When I started blogging six months ago, I had no idea how I was going to illustrate my posts. The only thing I knew was that I wanted to do so. It’s a personal choice, but I am more likely to read a blog with an appealing illustration than one without.
Since then I’ve learned a few things about finding and editing free photos — here are the 10 best.
1. Find free photos
Start here. Type a search term in the box top right and click flickr. Make sure the two small boxes
- use for commercial purposes
- modify, adapt or build upon
are ticked. You’ll get a selection of photos. Download the one you want in the size you want. It takes a while to find the right photo as many are not tagged with what I would expect.
Important: credit the photographer and link to their photo.
Or try Wylio. You can search only for free images, or for paid-for ones. You get five free images a month, and if you want more you can upgrade to a paid subscription. The photo is downloaded with the photographer’s credit attached, so there is no danger of forgetting it.
2. Focus your search
It’s better to search for something concrete rather than a concept. Think of items that would illustrate the theme of your topic.
For example, search for “old typewriters” rather than “writing” or ”woman reading a book” rather than “reading”. Think of the ideas as you’re writing and scribble them down.
3. Choose strong but simple photos
I like photos that focus the eye on one standout image. I look for sharp focus, vivid colours, and something that will immediately grab attention and be memorable.
I’m not saying you should avoid misty forests or clouds, but do ask if the image you choose will capture your reader’s attention. That depends on who your readers are.
I imagine that my readers are freelances or working in media or creative jobs, so I assume they’ll like eye-catching rather than muted.
4. Be imaginative in your search
Choose something that will surprise the reader. Think of the most obvious illustration and then go for the opposite.
For a post on Top tech tools for writers, the obvious illustration was a state-of-the-art gadget. So I chose an old-fashioned pink typewriter instead. For another on information overload, I found a woman with her head in a bubble.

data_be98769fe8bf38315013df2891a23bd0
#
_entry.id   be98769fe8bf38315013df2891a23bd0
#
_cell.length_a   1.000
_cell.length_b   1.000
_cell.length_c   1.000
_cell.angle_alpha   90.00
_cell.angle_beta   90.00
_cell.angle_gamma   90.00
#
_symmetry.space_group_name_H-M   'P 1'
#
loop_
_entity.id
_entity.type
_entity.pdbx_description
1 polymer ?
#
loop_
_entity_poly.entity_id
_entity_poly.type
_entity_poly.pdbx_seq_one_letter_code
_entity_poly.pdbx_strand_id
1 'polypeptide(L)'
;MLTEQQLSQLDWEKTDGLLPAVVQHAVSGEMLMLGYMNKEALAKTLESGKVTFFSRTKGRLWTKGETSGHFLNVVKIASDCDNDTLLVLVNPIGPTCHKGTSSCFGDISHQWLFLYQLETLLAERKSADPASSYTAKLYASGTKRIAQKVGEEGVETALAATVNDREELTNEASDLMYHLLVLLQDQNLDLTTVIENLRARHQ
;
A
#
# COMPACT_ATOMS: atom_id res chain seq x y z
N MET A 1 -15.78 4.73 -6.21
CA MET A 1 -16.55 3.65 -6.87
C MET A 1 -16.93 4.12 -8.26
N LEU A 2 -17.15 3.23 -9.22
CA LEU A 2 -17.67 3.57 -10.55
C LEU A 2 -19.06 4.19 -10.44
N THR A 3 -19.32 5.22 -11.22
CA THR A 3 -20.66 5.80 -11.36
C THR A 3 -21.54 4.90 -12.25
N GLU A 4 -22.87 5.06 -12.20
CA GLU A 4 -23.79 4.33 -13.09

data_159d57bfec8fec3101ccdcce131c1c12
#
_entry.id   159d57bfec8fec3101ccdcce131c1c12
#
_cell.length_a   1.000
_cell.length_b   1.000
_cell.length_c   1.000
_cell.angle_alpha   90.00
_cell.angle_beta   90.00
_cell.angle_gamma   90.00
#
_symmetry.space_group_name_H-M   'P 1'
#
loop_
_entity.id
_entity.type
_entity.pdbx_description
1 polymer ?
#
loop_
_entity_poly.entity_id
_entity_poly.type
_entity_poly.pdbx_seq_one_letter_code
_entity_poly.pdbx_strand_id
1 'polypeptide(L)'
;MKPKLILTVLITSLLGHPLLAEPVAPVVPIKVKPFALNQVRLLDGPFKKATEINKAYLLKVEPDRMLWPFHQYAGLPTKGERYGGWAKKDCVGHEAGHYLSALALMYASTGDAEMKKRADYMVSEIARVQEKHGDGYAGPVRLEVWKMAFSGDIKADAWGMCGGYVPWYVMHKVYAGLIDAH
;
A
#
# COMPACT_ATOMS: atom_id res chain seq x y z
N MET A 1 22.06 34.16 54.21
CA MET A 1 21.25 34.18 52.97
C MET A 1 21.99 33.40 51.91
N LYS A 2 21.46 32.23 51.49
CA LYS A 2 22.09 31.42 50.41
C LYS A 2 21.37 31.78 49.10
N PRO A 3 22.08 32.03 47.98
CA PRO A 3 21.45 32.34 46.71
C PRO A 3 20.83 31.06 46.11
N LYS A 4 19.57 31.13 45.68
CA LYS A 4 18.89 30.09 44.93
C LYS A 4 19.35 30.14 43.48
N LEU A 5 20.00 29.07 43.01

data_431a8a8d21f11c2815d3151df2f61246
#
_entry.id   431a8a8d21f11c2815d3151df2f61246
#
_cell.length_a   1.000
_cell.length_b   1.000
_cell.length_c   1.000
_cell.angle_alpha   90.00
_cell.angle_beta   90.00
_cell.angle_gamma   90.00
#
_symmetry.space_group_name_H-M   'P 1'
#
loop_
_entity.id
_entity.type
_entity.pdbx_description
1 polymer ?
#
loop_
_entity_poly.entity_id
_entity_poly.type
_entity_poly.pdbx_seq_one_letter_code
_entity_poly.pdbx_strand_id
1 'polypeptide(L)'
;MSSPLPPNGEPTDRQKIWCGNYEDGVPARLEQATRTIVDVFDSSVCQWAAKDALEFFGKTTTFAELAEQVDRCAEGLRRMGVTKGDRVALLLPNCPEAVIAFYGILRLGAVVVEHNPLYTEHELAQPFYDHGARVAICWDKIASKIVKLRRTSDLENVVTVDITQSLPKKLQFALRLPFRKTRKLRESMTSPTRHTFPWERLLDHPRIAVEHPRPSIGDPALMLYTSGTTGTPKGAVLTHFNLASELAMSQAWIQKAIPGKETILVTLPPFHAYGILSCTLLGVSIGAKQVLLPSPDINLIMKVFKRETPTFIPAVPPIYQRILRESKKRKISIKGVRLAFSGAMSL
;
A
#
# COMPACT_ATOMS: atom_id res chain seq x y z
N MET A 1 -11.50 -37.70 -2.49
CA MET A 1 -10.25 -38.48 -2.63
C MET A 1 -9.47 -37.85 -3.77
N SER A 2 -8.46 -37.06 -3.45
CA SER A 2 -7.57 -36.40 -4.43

You don’t have to like the same kind of images as I do, only to think around the topic.
5. Crop, resize and add arty effects
Do some simple photo-editing with ipiccy. I love it and it’s child’s play to use.
You can do very little, or a lot. Crop and resize, or get creative and retouch, add special effects and text, or paint over your photo.
The only issue for me is that I can’t find any tutorials for more advanced editing, so I’ll have to wait until I have time for my trial-and-error approach. Unless someone can tell me where the tutorials are hiding!
6. Add screenshots
You don’t have to search for photos, especially if you’re writing something information-based like a tutorial. Make some screenshots with Awesome screenshot. It lets you crop and annotate them with arrows, lines and shapes in different colours.
7. Create a word cloud
Another alternative is a Tagxedo, a coloured word cloud. They are quite quick to do when you are short of time and ideas.
8. Make a collage
9. Take the fashion blogger approach
For an advanced collage or professional-looking artwork try Polyvore, a site aimed at fashion bloggers. You can make beautiful images with this but I have not yet had time to try it out. Try the tutorial.
10.Create an infographic
Try Visual.ly to create an infographic.
At the time of writing, I had just received my invite to visual.ly/create so I don’t have any experience to share yet. The data visualisations by the Visual.ly designers are certainly stunning.
At the moment there only seem to be limited options for infographics based on Twitter and Facebook feeds and hashtags, but I’m sure there will be others. Keep watching.
Carry a camera
You never know when you might find something photogenic!
Last but not least: uploading images
If, like me, you’re still learning how to use WordPress, read through this short tutorial. You never know what you didn’t know before!
Main image: kevin dooley on flickr.
What sources do you use for free or low-cost images or photo-editing? Let me know and I’ll add them here.
Updates — additional tools and resources — my pick, as there are now too many to list.
Foter is a new site that aggregates Creative Commons licensed images from across the web.
Zemanta is a plugin that suggests links, tags and images with CC licences.
Stock Free Images says it has almost 400,000 free photos for you to download. At the time of writing there is no cost. I have not tried it yet – if you use it let me know how it goes.
Photovisi is a free photo collage maker.
Great tips for creating Pinterest-friendly images. Add some text and more.
ThingLink lets you create interactive images.